From Glasgow to Osaka: My Former Home vs. My New Home

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I’m often asked by friends, students and colleagues here in Japan a number of different variations on the same basic question:

  • “How is Osaka different from your country?”
  • “What do you think Osaka does better than your hometown?”
  • “How does Scotland compare to Japan?”

I’ll be honest, it’s difficult to confirm the accuracy of any answer I may give as I have lived outside Glasgow for most of the past 12 years. So, I tend to be a bit general and vague in my answers.

Many people from the U.K. who live in Japan probably follow a similar line as I do when trying to explain their hometown to Japanese people. We look for practical examples of places in Japan and how they can compare to where we come from.

In the U.K. context, there are a few very obvious examples. London is, of course, a very clear mirror image of Tokyo. It’s the nerve center of business, commerce and government, with people from all over the rest of the country migrating there in their millions in search of the best jobs.

To those from outside Tokyo or London, they both share the dubious honor of being perceived as the self-appointed “center of the universe.” This is probably not being fair, but when one looks at the often huge gulf in salary and consequent living expenses between these cities and the rest of their respective countries it is kind of understandable.

Another rather obvious choice is to draw parallels between Japan’s historical capital, Kyoto and the U.K.’s arts and cultural hub of Edinburgh. Both of these cities are havens of history and fine art, as well as  being absolutely wonderful to walk around.

So, what of Osaka? Well, as a native Glaswegian I’m probably a bit biased in my viewpoint and whilst a case could also be made for northern English cities like Liverpool or Newcastle, I honestly believe that the city that comes closest to capturing the unique spirit and cultural quirks of Osaka is Glasgow.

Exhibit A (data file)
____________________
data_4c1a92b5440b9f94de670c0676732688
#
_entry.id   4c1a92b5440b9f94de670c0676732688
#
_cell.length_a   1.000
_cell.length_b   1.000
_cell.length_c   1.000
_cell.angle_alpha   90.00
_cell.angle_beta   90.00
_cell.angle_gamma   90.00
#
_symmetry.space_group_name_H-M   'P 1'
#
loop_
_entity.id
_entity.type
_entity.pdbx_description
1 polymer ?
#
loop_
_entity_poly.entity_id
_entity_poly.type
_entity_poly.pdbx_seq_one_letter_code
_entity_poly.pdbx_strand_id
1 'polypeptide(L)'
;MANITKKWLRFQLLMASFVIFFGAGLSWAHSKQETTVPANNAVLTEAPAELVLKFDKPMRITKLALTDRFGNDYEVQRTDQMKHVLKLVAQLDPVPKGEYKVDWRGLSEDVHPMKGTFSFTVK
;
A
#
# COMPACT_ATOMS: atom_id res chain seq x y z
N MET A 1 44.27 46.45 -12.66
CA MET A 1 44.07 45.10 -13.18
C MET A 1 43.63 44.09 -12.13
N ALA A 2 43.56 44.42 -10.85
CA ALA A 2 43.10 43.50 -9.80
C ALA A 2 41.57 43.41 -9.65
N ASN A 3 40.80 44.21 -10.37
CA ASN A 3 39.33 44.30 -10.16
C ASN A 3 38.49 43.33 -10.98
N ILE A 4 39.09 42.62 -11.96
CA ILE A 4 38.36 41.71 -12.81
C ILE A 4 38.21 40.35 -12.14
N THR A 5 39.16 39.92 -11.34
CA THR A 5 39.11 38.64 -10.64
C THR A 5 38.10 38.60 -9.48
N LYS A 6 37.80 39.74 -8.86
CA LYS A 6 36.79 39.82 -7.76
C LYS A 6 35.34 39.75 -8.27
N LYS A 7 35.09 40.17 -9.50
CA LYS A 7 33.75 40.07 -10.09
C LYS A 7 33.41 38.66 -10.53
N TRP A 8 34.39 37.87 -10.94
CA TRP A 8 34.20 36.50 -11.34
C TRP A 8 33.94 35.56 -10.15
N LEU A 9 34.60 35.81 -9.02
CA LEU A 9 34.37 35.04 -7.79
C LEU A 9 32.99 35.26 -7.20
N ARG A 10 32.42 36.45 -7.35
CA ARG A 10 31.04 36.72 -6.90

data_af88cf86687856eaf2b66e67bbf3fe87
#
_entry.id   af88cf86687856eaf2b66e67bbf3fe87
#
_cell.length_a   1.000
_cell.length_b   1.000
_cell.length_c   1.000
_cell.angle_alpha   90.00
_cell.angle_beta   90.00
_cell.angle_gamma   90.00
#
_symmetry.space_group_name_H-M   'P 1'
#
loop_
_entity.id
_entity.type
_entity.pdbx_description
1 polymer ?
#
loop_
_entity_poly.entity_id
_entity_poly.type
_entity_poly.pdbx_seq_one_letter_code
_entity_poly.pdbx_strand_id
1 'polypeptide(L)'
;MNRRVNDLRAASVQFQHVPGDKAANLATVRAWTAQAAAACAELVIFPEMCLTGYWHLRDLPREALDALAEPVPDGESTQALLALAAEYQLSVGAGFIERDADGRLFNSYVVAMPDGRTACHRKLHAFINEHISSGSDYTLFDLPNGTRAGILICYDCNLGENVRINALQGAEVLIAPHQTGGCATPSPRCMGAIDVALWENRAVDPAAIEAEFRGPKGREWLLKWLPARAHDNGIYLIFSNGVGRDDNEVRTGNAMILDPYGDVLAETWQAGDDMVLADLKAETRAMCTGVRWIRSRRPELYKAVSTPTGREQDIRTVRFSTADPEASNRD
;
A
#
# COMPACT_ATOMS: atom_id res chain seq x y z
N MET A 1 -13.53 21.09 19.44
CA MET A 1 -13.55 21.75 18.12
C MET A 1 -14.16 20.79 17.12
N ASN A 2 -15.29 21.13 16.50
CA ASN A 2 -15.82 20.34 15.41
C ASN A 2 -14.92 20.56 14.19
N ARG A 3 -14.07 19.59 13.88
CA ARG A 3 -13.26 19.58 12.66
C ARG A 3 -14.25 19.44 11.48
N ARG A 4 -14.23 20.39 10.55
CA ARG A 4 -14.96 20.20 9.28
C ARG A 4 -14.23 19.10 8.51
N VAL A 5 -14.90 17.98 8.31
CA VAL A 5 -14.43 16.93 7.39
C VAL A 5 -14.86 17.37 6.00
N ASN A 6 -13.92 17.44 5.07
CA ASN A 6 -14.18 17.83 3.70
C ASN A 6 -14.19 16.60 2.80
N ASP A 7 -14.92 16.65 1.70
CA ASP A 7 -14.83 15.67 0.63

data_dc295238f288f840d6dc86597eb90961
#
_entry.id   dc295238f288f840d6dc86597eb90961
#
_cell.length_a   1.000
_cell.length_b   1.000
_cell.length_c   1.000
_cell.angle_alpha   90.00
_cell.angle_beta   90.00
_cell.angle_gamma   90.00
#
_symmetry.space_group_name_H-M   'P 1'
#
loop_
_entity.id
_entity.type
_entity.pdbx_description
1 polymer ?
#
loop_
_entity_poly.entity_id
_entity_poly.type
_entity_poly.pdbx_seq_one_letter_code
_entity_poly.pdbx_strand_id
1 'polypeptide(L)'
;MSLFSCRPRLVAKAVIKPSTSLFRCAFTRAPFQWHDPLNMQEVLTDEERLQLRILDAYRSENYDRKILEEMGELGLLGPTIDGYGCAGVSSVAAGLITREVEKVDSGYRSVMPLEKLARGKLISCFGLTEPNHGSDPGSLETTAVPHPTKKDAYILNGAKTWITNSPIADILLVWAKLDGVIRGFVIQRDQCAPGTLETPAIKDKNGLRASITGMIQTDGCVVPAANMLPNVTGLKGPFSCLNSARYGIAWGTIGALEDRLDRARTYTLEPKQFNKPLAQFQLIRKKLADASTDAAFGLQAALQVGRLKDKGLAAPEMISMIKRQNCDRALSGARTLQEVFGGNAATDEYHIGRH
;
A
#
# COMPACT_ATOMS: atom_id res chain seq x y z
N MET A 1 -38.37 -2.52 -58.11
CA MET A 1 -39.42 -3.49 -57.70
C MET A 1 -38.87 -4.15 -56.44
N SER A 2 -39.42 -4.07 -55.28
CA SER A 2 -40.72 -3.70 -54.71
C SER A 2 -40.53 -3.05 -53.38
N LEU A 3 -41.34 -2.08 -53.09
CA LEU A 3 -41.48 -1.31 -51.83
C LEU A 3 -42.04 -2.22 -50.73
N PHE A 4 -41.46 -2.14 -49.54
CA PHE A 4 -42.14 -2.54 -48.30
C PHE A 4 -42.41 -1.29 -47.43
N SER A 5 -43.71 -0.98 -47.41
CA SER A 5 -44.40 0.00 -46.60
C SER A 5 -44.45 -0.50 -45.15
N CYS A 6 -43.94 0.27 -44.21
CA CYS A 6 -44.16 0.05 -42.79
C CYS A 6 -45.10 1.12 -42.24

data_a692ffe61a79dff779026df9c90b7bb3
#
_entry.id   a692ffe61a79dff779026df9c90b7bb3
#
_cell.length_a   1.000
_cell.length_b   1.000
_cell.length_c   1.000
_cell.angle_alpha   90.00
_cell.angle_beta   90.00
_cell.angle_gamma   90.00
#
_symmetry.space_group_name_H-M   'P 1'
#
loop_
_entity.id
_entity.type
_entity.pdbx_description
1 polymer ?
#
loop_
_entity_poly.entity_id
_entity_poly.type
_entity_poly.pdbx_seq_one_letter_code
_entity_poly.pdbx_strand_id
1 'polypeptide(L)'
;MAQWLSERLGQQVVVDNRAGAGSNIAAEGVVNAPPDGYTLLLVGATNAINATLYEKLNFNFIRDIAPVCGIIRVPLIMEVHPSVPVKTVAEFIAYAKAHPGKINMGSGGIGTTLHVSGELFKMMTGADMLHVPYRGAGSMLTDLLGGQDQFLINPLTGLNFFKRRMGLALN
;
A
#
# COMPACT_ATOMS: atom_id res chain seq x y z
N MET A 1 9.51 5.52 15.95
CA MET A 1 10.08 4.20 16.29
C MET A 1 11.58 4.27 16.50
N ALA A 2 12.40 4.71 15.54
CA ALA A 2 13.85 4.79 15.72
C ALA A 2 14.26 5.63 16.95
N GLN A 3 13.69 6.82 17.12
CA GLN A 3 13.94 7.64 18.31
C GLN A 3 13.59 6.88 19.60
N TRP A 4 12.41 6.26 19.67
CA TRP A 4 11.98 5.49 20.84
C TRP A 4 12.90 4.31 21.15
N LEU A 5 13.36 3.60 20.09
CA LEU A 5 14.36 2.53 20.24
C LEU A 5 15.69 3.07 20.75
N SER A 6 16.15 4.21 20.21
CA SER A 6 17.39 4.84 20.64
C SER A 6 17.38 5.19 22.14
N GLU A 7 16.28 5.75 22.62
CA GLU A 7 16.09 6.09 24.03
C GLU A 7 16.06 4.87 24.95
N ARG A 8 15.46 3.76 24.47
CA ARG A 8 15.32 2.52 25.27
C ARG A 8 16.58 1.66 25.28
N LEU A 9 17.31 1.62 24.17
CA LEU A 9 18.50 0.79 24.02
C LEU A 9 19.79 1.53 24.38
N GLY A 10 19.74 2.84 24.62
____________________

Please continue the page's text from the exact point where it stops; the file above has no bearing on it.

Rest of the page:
Both cities are known for their food, their humor and their nightlife. Also, in much the same way as some Kyoto people tend to look down on their Osakan neighbors as somehow “inferior,” there is a similar rivalry between Glasgow and Edinburgh.

I once explained to a couple of my Osaka-born friends the old saying in Scotland that goes: “You’ll have more fun at a Glasgow funeral than an Edinburgh wedding.”

They laughed and acknowledged that if there was a Japanese equivalent for such a phrase, it could probably be applied to the “friendly banter” that goes back and forth between Kyoto and Osaka. Kyoto people sometimes perceive Osaka people as lacking in manners and culture. Conversely, Osaka natives tend to say that Kyoto folks are too stiff, serious and self-important. Neither is really true, of course, but it does make for good trash talk between the two cities.

Osaka is often referred to as “Japan’s kitchen,” such is the depth and variety of the food culture here. Glasgow, too, has a similar culinary heritage. Not only is it the hometown of famous TV chef Gordon Ramsay, it has also been the winner of the prize for best Indian curry in Europe for more than a decade.